by Sol Paz Kistler 

When our mother went to be with God, I am told, my sister did not hesitate to be the one to replace my polyisobutylene pacifier when it would slip from my mouth. Her grieving for Mother was overtaken by her captivation with me. That little petrochemical nipple provided what nourishment it had to offer us both.

My first memories are of following her around the backyard barefoot, polycarbonate sippy cup in hand —a thermoplastic containing, no doubt, the precursor monomer bisphenol A. She kept our baby dolls under a tree, sisters like us, made with additive plasticizers to soften their polyvinyl chloride bodies. She would brush their nylon hair and place them side by side to “sleep” under a blanket of biodegrading leaves. This is how I thought of her: my sister had the power to infuse life into otherwise passive matter. She served this vitality to me from our high-impact polystyrene tea cups.

I am aware that my memories might be selective looking back under these circumstances. It seems possibly too symbolic that the polyester comforter we pulled over our heads at night was printed in a lovely, replicative, baroque pattern of invertebrates and Carboniferous ferns. Or that the only children’s book of ours that I can recall with any detail featured sorrowful woolly mammoths, their trunks raised, unable to lift their knees in pools of tar. I know now that this image is merely a simplification for children, and that the much truer story of petroleum is composed of microorganisms; of phytoplankton, zooplankton and algae. But this is harder to depict.

At the time, I had taken a ballpoint pen (polystyrene and polypropylene) to the book’s pages and scribbled blue tears falling from their eyes and forming lakes around them. My sister drew ladders for the woolly mammoths to ascend.

My sister stole for pleasure. I would be on the lookout at the market as she hid a can of peaches under her clothes. She would place the can on top of the fence and make us wait until the fruit had warmed in the sun, corn syrup mixing with BPA,  before we scooped out the syrupy half-moons and ate them with our hands.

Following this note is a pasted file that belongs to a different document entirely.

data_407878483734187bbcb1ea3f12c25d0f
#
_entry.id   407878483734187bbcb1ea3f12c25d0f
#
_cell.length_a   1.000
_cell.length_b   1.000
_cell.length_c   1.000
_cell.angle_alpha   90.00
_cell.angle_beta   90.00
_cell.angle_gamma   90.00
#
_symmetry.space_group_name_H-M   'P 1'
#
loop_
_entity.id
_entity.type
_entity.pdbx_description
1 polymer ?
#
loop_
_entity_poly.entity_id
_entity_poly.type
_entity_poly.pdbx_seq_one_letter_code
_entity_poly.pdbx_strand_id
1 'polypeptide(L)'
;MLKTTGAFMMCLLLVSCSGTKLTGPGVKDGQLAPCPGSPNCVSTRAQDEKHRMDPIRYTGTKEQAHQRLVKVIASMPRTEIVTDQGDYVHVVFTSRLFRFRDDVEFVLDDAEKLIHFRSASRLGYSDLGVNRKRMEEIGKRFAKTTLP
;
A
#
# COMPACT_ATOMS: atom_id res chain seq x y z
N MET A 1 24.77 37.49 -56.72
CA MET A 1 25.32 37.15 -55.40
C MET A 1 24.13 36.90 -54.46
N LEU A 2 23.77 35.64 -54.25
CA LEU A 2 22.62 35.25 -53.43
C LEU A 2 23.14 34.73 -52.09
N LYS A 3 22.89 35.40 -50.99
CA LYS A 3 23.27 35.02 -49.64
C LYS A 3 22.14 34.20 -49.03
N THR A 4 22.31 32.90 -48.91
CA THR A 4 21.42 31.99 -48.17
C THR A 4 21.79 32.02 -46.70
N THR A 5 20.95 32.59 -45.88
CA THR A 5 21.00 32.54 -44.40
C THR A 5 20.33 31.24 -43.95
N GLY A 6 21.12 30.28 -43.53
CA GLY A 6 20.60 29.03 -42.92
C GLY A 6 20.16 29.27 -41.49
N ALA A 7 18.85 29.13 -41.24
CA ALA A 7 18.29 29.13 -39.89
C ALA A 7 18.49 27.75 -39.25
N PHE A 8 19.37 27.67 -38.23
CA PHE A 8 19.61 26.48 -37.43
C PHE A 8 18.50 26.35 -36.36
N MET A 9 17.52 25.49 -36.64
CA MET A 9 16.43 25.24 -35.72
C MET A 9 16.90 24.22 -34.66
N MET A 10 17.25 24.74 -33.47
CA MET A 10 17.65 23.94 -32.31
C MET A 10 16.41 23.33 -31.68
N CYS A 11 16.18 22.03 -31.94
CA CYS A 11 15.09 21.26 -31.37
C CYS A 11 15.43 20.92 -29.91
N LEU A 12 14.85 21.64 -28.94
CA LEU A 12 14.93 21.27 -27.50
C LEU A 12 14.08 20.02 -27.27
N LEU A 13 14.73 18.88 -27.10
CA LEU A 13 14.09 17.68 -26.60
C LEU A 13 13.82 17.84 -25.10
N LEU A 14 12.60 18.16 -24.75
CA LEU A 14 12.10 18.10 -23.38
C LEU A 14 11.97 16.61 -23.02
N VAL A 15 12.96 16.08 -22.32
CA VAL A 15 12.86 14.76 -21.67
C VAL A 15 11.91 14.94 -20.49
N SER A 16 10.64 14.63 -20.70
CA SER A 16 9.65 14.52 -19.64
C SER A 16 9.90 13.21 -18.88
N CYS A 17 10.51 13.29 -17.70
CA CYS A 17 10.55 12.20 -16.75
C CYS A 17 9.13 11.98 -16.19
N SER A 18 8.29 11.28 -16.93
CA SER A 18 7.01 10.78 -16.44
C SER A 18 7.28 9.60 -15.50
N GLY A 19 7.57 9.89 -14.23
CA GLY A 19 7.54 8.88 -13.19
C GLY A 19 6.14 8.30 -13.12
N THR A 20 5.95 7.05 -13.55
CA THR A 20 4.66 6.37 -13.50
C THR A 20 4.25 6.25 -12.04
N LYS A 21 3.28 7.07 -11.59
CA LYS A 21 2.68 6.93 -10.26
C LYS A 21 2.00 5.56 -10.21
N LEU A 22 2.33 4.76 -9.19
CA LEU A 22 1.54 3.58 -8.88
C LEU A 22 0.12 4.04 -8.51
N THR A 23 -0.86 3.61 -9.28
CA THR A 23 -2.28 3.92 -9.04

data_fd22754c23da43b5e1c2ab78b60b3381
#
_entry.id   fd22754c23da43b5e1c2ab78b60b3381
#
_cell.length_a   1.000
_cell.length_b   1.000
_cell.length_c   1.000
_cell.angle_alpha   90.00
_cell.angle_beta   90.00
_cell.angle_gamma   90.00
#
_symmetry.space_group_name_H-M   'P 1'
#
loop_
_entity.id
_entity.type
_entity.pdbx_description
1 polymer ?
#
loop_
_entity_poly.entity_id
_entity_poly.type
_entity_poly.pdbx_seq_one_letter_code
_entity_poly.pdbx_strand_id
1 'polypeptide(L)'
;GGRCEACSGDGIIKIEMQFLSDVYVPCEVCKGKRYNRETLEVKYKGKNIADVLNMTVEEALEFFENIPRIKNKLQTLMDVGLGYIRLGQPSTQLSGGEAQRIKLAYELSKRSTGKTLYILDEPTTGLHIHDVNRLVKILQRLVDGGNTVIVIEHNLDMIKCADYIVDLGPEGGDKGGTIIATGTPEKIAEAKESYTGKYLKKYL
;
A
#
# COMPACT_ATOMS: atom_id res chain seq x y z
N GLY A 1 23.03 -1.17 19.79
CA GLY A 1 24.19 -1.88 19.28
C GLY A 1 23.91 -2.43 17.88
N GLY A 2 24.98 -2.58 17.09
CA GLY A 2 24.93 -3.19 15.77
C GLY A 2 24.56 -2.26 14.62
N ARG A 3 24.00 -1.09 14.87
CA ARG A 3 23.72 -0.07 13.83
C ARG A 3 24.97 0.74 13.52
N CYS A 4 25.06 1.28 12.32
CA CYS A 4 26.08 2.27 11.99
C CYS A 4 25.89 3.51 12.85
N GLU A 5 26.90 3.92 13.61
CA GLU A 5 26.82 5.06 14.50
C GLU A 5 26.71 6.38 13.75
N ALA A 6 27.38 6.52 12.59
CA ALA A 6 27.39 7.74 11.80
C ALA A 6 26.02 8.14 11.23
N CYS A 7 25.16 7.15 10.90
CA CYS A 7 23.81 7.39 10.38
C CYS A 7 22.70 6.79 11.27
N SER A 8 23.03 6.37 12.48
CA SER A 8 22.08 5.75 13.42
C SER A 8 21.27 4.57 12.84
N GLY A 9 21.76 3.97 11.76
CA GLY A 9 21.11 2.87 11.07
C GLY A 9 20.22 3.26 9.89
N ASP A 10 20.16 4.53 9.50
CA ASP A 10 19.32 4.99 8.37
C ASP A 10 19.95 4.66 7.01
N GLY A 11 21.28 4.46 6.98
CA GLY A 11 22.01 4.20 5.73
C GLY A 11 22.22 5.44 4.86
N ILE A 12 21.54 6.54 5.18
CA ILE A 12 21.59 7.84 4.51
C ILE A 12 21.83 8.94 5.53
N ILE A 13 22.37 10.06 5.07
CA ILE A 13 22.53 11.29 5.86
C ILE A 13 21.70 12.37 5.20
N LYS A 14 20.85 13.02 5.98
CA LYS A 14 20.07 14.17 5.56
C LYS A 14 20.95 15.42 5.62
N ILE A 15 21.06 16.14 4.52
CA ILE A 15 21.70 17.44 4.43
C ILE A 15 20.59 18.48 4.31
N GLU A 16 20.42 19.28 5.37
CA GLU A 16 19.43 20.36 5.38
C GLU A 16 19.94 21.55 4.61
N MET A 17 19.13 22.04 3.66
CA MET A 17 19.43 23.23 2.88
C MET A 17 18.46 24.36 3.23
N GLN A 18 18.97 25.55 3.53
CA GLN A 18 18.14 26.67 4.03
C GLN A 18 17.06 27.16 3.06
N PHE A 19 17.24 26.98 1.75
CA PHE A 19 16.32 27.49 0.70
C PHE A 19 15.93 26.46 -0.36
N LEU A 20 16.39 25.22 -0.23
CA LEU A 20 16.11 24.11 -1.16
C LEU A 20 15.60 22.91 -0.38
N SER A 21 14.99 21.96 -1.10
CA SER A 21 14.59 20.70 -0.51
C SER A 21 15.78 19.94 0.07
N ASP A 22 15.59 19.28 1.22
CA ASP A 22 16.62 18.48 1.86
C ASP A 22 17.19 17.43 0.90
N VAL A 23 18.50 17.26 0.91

She drank straight from the polyethylene gallon milk jug, wiping her mouth dramatically afterwards.

She was also a true redhead, like Mother. Each strand of her hair seemed to be a different shade of gold or copper. I watched her braid this hair with a nylon bristled brush, securing each plait with an elastomer band.

Every time we would get into the car, my sister would turn and quickly buckle my polyethylene terephthalate seat belt for me before I had the chance. She would never outgrow this game. When I fell, she would gingerly apply nylon polymer bandages to my knees. I think of these gestures as the links between us —as long polymer chains of hydrogen and carbon.

When the time came, my sister warned me that the sodium polyacrylate sanitary pads would feel like wearing a diaper. She showed me, before I had to ask, how inserting a low-density polyethylene tampon applicator was easier and more comfortable to do while standing up with one foot on the sink.